The United Kingdom is relaxing its objections to Microsoft takeover from Activision Blizzard. The Competition and Markets Authority (CMA) has amended its findings and determined that the merger would not lead to a significant reduction in competition in the console space. While the evidence remains the same, the watchdog now finds that Microsoft’s ownership of franchises like Call of Duty “would not materially affect” Sony’s ability to compete with PlayStation systems. Microsoft could “degrade” PlayStation’s appeal, according to the CMA, but Sony’s platform has a strong enough catalog to limit the damage.
The Authority also reconsidered its view that Microsoft could benefit from shutting down Call of Duty’s PlayStation audience. More recent Microsoft data suggests the company could incur substantial losses under “any plausible scenario” by making the games franchise Xbox-exclusive or offering exclusive benefits, according to the CMA. In other words, too few players would switch from PlayStation to Xbox for this strategy to work.
The CMA makes it clear that the updated results do not change its concerns about cloud gaming services. In February, the regulator said Microsoft accounts for up to 70% of the global cloud gaming market, and buying Activision Blizzard could hurt gamers who can’t afford an expensive console or PC.
We’ve asked Microsoft and Sony for comment. Activision Blizzard told Engadget in a statement that the CMA now has an “enhanced understanding” of the console market and that Microsoft has already implemented solutions for the remaining issues. Activision argues that Sony is only trying to “protect its dominance” by challenging the acquisition.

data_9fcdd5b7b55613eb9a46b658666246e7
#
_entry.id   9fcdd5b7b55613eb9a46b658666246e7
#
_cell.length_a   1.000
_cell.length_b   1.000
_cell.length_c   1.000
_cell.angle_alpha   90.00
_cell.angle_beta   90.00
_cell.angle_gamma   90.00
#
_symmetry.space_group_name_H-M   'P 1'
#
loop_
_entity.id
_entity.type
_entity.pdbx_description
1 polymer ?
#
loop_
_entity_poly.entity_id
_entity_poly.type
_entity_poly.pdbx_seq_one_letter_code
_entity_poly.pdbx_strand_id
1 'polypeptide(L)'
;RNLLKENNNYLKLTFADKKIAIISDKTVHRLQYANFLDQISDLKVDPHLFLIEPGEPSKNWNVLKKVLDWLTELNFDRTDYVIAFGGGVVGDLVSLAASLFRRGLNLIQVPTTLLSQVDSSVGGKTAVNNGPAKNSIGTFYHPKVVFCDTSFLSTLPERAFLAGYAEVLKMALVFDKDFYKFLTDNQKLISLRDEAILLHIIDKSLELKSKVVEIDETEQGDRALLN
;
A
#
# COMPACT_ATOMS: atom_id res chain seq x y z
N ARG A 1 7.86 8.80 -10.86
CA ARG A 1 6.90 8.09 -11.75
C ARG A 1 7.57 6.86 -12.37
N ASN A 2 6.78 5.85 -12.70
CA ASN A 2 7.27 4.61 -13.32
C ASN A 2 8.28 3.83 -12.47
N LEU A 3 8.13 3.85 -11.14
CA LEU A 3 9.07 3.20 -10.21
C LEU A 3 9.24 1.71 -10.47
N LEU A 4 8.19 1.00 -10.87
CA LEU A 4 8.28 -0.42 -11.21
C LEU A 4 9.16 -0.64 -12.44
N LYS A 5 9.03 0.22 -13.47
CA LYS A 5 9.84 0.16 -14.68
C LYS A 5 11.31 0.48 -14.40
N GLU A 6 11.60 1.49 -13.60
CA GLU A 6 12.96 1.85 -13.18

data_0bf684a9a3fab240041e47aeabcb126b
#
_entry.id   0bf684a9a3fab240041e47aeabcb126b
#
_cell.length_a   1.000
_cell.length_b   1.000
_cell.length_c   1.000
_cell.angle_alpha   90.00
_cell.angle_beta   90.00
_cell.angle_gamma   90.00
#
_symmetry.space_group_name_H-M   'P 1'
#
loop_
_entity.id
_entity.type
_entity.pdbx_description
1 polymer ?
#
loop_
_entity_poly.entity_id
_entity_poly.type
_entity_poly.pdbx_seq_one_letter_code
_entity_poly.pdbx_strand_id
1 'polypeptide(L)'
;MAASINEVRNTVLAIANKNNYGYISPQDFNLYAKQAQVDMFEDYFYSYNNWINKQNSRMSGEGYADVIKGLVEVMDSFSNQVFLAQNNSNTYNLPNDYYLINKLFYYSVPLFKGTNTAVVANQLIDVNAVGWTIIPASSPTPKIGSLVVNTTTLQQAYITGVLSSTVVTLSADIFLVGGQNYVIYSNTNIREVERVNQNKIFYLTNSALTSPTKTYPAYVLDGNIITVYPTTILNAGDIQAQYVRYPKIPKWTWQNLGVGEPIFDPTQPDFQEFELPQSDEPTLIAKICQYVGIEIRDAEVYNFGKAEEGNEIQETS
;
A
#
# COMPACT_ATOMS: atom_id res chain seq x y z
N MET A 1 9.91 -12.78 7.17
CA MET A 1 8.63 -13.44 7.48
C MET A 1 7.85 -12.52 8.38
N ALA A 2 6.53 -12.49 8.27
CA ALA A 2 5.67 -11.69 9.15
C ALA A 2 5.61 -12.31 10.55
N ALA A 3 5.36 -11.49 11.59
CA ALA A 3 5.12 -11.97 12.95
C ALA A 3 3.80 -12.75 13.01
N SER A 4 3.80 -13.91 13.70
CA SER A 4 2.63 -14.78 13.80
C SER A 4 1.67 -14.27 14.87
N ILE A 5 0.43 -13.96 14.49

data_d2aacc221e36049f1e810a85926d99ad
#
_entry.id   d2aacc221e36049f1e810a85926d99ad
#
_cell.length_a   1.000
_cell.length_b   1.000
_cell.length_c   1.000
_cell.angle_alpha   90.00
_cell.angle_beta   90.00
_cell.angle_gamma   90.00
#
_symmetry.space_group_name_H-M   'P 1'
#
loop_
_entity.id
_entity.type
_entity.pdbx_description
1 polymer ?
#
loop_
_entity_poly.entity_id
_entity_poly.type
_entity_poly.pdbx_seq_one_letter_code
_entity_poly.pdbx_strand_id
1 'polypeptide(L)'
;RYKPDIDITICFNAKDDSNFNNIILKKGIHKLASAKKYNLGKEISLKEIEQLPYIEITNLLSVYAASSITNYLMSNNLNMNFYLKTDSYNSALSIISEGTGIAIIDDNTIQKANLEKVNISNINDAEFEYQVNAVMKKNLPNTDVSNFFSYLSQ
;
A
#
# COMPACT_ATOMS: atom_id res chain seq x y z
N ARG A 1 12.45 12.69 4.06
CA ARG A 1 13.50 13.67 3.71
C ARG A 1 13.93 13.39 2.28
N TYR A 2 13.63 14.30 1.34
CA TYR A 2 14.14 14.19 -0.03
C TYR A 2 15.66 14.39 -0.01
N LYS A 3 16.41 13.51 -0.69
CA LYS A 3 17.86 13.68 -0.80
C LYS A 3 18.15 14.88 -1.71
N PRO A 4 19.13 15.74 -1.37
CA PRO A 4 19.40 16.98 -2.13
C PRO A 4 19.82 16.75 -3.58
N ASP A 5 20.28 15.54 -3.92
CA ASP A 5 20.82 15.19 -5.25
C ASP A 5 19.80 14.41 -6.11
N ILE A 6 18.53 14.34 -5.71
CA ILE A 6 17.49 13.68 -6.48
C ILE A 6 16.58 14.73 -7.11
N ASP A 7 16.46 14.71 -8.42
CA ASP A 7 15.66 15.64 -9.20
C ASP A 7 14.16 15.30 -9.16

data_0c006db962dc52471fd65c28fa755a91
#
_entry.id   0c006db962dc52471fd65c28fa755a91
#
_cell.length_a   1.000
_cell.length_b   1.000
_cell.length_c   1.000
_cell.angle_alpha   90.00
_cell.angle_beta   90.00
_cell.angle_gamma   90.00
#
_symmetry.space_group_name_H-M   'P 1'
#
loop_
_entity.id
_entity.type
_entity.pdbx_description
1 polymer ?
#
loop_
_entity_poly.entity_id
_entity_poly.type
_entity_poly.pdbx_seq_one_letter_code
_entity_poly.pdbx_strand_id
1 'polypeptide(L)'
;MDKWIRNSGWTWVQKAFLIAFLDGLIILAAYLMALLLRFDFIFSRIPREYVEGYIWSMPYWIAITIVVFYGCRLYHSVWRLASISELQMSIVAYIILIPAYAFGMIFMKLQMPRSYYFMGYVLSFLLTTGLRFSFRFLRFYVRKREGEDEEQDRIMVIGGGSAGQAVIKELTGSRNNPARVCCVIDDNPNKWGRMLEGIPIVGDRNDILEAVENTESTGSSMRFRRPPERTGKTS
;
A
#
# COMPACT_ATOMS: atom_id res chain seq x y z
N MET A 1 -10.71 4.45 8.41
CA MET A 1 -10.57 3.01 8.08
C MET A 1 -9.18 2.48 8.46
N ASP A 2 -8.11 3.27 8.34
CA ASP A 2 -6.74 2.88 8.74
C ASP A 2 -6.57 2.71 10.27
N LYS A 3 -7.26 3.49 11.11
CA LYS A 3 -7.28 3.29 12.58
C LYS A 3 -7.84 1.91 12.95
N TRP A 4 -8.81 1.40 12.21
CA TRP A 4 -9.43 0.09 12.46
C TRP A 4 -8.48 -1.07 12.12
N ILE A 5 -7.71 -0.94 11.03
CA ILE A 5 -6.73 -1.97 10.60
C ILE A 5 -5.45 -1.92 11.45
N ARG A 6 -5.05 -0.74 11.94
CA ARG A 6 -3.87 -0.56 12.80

Sony has long opposed the deal, calling it a “threat to our industry” that could hurt the quality of Call of Duty on PlayStation. Microsoft made a number of concessions in hopes of landing the Activision Blizzard takeover, including 10-year cross-platform promises for Call of Duty as well as arrangements for bring games to rival cloud platforms.
The UK overseer’s change of heart does not overcome resistance to the merger in other countries. The United States Federal Trade Commission is still sue to block the unionand points out that Microsoft has made future titles like red fall Exclusive to Xbox on consoles despite assurances given to European Union officials. Objectors can also comment on the findings before the end of March. However, the new position further improves Microsoft’s chances of completing the acquisition – a major regulator just dropped its main point of contention.
Update 3/24 at 4:10 p.m. ET: Microsoft President Brad Smith said his company “appreciates” the CMA’s review and believes it “underscores a growing consensus” that the Activision Blizzard pact will create more competition.